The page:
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We’re just over a week away from our second Social Media Night, featuring third baseman Chris Johnson (@cjastros23). For those who aren’t familiar with these events, they take place on the Budweiser Patio and include a slew of perks: a game ticket, batting practice viewing, t-shirt, dinner, dessert and an opportunity to win signed baseballs during Twitter Trivia.

Johnson will be with the crowd in the Bud Patio from 5:10 to 5:25 p.m., in advance of the 6:15 start time against the Reds. He’ll hand out the prizes during Twitter Trivia and will pose for photos with the winners (which I will email to you directly).

Tickets are $45 and can be purchased here. Hope to see you there!

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Cool links:

One of the many qualities about Astros radio announcer Dave Raymond that makes him so unique is his ability to take two items that seemingly have absolutely nothing in common and find a parallel.

Exhibit A can be found in his new blog, Everybody Reads Raymond. Ninety-nine times out of 100, you’d be hard pressed to draw comparisons between Charles Dickens and Myers. But our man Raymond finds a way.

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If you’ve been watching the Astros closely this season, you’ve probably noticed most of their games — regardless of whether they won or lost — have been, as I like to say, highly entertaining.

The games have, for the most part, been close and even in losing situations, they’ve been winnable in the later innings. In layman’s terms, that means this team is a fun one to watch.

Scott Miller of CBS Sports, among others, has taken note. Hence, “Astros draw buzz by being competitive.”  Check out the photo they picked to illustrate. No surprise there.

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“Look at the Lens!” The Regulators make video debut.

While perhaps it’s true the Regulators haven’t quite reached rock star status, they’ve carved out quite a niche for themselves here in Houston, and more specifically, at Minute Maid Park.

“Regulators” is the nickname for the Astros bullpen. Brett Myers came up with it a while back and began referencing the name in his tweets,  and just like that, the name caught on.

The Regulators, all eight of them — Brett Myers, Wilton Lopez, Wesley Wright, Brandon Lyon, Fernando Rodriguez, Enerio Del Rosario, Rhiner Cruz, Fernando Abad — took part in the video shoot that will run during the television broadcasts on FS Houston.

Producer Wave Robinson coordinated the session in a room near the Astros’ clubhouse and in the process of receiving 100 percent participation, captured the pitchers having quite a bit of fun. They followed directions pretty well, all things considered, even if they had to be reminded more than a couple of times to “LOOK AT THE LENS.”

In this video, you will notice Myers accessorized his Astros uniform with snake-skin boots. That’s almost as entertaining as watching Abad and Lopez react to seeing themselves on the TV monitor. (You know the fans who sit behind home plate on their cell phones and wave to whomever is watching at home? Kind of like that).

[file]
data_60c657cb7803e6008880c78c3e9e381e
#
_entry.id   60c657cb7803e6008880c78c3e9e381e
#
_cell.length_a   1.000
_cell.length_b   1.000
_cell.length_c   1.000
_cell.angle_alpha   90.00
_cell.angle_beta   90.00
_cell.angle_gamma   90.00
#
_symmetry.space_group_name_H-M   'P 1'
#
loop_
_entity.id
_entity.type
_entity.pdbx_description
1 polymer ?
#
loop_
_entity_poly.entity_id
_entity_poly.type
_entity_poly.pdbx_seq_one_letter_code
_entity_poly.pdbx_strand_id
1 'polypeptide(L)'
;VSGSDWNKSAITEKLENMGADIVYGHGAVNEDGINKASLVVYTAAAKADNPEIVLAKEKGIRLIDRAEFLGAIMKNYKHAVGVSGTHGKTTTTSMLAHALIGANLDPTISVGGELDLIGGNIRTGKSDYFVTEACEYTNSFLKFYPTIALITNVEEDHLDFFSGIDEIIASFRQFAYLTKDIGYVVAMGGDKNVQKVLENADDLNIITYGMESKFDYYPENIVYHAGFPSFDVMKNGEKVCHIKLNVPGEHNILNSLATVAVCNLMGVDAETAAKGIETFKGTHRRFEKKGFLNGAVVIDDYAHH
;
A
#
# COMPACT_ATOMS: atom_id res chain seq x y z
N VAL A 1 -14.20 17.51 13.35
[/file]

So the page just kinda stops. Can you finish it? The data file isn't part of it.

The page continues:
Enjoy the behind-the-scenes view of today’s video shoot:

Part of the shoot included the pitchers looking down at the floor…

…and slowly lifting up to look straight into the camera.

Myers added some spice to his uniform with snake-skin boots.

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Astros lineup 5/23 vs. Cubs. First pitch 7:05 p.m. CT. Roof closed

Guest blog: MLB’s Honorary Bat Girl and Buses for Baseball

By Brittany Lamas

Monday afternoon I met Kim Goodwin, and she quickly became a hero of mine. This year’s Honorary Bat Girl of the MLB, Goodwin is a breast cancer survivor, and an amazing person.

Diagnosed in 2009, Goodwin, a dance teacher, continued to teach her classes during her treatment at MD Anderson, even through chemo therapy and radiation.

Goodwin’s father was diagnosed with stage four esophageal cancer a few years ago as well, so when she was diagnosed she said her first thought was, “There’s a reason.”

After beating the disease, she decided to return to MD Anderson as a volunteer who engages with patients as they begin their treatment.

“I meet them on their very first day,” Goodwin said. “I talk to them about the process and how I continued to work and live during my time here.”

Goodwin and her family have been huge Astros fans her entire life, she even has an Astros Breast Cancer Awareness hat she wore to every single day of radiation and chemo she did.

As for winning the “Honorary Bat Girl” contest? Goodwin said she didn’t realize it was a contest at first.

“I follow a lot of Astros media,” she said. “I stumbled upon the entry form and it just said ‘Tell your story’ so I wrote it all up and submitted it. It wasn’t until later I realized that people were going to vote on it to win.”

Here is Goodwin and Co. down on the field for batting practice. She also threw out a first pitch.

MLB Honorary Bat Girl Kim Goodwin enjoys batting practice from the field. Goodwin is a breast cancer survivor and volunteer at MD Anderson.

Third Baseman Chris Johnson signs Goodwin’s Official “Bat Girl” shirt during batting practice before the Cubs game.

Goodwin and family watch batting practice from the field. Die hard Astros fans, the family goes to spring training every year.

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Also on Monday I sat in on the Buses for Baseball, sponsored by the Player’s Trust. The event designates a bus to bring under privileged children to a game as personal guests of the players.

On Monday, Minute Maid welcomed 50 students from Treasure Forest Elementary. The students enjoyed a special meet and greet with several Astros, seats behind the bull pen, and $10 loaded on their ticket to spend in the ball park.

Photos:

Students exit the bus at Minute Maid headed to a player meet and greet sponsored by Buses for Baseball and the Player’s Trust.

Wesley Wright sign autographs at the Buses for Baseball meet and greet.

Jed Lowrie and other Astros players sign baseball hats at the Buses for Baseball event.

Brittany Lamas is a junior at the University of Texas majoring in Journalism.